Rough stretch here for NIU Hall of Famers as Tom Wittum passed away at the age of 60 on Friday, Jan. 22 in Antioch.
Wittum was an All-Pro punter for the San Francisco 49ers, a standout punter while at NIU, and Northern's first Academic All-American in baseball.
Here's some snippets of the official NIU release:
As a member of Northern Illinois' first three football teams in the "major college" (now NCAA Football Bowl Subdivision) era, Wittum left Northern Illinois with 10 kicking records, including the school's career, single season and single game records for punts, punting yards and punting average. For his career, he averaged 40.39 yards on 228 punts for 9,210 total yards, numbers which now rank third, fourth and third, respectively, in the Huskie record book. He still holds the top three single season totals for punts and punting yards with 78 for 3,129 in 1969 atop the lists.
As a kicker, Wittum currently ranks eighth all-time at Northern Illinois in points by a kicker with 113 points on 21 field goals and 50 PATs, all NIU records at the time. His career field goal totals of 21 made on 37 attempts, also school records at the time, are still the eighth and seventh-most in school history. He made 50 of 55 extra point attempts from 1969-71 and is eighth in the Huskie record book in those categories.
Wittum was drafted in the eighth round of the 1972 National Football League draft by the San Francisco 49ers, who made him the 200th overall selection. He proceeded to rank fourth in the NFL in punting average in 1973 (43.7) and 1974 (41.2), leading to his selection to the Pro Bowl each of those seasons. He was honored by Pro Football Weekly and The Sporting News both years as their first team All-NFC punter. He led the NFC in punting in 1973, was second in 1974 and '75 and third in 1976. In 1976, his 89 punts for 3,639 yards established 49er single season records; he also dropped 17 punts inside the opponents' 20-yard line that year. In all, Wittum spent five seasons in the NFL (1973-77) and punted 380 times for 15,494 yards, compiling a 40.8 yard punting average in 70 career games.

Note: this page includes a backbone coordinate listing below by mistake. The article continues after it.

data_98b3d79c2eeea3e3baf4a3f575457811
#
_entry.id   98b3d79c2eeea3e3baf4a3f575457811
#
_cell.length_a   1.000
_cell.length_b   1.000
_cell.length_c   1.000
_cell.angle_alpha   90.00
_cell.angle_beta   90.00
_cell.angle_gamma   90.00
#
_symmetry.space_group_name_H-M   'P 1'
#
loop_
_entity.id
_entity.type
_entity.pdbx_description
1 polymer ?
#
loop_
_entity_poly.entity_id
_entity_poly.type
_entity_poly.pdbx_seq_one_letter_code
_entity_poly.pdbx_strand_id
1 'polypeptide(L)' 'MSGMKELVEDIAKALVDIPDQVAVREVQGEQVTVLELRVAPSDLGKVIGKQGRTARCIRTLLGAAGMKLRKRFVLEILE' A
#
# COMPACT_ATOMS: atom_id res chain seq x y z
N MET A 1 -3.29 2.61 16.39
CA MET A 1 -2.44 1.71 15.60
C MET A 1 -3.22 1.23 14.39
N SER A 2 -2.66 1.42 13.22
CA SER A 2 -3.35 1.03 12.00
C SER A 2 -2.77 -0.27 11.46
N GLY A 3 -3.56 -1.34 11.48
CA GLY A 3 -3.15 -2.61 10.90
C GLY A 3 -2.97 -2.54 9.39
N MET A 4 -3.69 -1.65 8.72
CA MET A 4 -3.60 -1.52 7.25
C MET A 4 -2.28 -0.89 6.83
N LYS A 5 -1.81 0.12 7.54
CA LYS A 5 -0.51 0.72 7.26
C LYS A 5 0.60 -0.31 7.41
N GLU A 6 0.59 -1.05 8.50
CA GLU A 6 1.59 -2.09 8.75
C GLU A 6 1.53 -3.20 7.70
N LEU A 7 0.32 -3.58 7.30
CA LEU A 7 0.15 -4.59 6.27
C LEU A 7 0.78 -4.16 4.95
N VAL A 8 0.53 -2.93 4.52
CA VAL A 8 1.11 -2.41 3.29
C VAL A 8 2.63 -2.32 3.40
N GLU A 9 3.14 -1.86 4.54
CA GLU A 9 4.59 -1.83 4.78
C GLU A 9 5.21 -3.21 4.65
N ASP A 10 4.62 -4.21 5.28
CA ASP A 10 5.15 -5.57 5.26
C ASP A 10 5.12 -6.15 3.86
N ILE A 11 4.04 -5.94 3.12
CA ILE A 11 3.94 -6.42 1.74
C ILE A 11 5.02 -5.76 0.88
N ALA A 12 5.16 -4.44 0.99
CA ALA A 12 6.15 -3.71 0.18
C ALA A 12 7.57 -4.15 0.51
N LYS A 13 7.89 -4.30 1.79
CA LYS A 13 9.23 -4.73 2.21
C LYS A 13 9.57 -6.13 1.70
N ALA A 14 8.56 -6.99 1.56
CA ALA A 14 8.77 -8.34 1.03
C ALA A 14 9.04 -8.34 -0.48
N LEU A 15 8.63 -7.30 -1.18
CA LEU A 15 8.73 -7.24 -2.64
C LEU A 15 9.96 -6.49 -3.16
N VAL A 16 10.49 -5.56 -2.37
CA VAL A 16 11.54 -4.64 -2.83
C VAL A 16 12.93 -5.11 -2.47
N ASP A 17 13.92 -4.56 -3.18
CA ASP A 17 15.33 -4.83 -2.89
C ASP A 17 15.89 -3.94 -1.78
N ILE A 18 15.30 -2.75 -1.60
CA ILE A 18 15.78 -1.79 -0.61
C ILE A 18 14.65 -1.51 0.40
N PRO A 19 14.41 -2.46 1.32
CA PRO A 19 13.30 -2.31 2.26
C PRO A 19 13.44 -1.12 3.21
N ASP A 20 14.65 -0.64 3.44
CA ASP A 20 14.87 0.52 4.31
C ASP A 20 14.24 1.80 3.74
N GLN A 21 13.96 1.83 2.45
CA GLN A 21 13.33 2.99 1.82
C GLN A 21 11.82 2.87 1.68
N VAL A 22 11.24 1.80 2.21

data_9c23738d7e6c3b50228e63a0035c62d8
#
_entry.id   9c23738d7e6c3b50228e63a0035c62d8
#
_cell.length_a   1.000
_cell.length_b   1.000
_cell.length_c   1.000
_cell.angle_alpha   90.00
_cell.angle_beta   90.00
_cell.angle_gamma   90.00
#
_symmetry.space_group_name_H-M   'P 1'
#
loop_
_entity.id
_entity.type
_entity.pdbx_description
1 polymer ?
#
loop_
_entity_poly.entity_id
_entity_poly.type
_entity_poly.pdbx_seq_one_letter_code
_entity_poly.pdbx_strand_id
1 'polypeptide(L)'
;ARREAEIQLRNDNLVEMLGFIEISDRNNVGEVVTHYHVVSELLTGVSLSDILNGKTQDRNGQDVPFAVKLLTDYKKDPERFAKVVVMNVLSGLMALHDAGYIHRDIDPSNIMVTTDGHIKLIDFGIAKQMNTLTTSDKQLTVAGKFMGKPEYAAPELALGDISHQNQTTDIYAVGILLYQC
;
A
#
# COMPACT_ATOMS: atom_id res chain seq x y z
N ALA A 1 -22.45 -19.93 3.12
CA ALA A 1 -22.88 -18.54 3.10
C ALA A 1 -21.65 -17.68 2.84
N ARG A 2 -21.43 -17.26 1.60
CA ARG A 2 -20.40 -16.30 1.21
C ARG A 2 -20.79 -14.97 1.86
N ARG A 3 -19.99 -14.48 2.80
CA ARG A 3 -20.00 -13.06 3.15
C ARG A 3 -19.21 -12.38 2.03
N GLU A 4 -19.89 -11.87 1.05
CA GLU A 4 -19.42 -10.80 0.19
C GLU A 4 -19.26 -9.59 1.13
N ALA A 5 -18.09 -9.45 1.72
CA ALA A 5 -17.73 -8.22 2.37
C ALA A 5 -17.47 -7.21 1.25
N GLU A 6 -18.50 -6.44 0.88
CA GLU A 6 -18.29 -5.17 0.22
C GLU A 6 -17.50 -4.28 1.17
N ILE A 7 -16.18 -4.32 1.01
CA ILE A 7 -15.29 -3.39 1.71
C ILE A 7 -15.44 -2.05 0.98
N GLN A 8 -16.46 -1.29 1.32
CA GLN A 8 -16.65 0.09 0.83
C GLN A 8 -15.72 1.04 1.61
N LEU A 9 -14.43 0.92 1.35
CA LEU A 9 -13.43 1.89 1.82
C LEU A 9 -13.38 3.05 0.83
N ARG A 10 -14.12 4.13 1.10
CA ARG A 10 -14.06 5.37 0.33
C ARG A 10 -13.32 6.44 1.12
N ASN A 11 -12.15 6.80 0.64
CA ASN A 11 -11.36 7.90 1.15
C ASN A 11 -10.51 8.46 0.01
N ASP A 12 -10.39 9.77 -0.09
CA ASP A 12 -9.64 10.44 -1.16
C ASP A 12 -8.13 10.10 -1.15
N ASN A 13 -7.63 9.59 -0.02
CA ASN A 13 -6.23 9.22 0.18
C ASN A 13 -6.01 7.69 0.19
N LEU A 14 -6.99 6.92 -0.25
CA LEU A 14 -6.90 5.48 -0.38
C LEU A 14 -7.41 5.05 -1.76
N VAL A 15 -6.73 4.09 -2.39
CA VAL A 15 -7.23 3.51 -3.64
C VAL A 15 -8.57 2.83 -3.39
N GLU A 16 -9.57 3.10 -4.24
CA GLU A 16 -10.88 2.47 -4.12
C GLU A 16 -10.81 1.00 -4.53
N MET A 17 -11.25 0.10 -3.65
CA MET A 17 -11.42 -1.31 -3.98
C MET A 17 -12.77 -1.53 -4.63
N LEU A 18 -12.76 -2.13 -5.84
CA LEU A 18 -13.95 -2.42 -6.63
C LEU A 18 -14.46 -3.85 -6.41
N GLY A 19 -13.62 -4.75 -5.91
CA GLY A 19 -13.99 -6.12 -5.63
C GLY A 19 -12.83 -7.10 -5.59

Wittum's prowess on the baseball field at Northern Illinois matched and even surpassed his football exploits. Drafted in the fifth round of the 1968 Major League Baseball draft by the Chicago White Sox with the 98th overall pick, Wittum instead chose to don the Cardinal and Black where he excelled as a third baseman for four years.
A power-hitting third baseman, Wittum hit a career-best .393 in 1971 and compiled a career batting average of .367. He ranks third all-time at NIU in batting average, sixth in runs batted in with 114, tied for third in home runs (23) and is the school's all-time leader in triples (11) and slugging percentage (.620). He posted a slugging percentage of .739 in 1971 and .693 in 1972, slugging nine and seven home runs, respectively, in those seasons. He was twice selected as team MVP.
As a senior in 1972, he helped lead Northern Illinois to a 24-8 record and helped NIU garner the school's first NCAA Tournament bid. Wittum hit .377 with seven home runs and 33 RBI that season en route to earning all-Midwestern Collegiate Conference honors for the second straight season, and ranked 13th in the country in slugging percentage. Following that campaign, Wittum became the first Huskie baseball player to be named a first team Academic All-American by the College Sports Information Directors of America, graduating with a 3.41 grade point average in education.
Wittum was also named to the Northern Star's Top 50 Huskies of All Time. I'd tell you what spot but the link is not up at the moment and originals are not with me.
The point I'm leading to is that kickers and punters often go unrecognized. I bet about half the readers here wouldn't have known of Wittum until now. Like kickers, NIU history beyond 2003 goes far too unnoticed. Wittum was one of the true NIU greats. I would rival his abilities easily with Steve Azar and Chris Nendick, and probably put him beyond both of them.
Do some research, Huskies. The Hall of Fame at the Convo isn't there just for looks, by the way.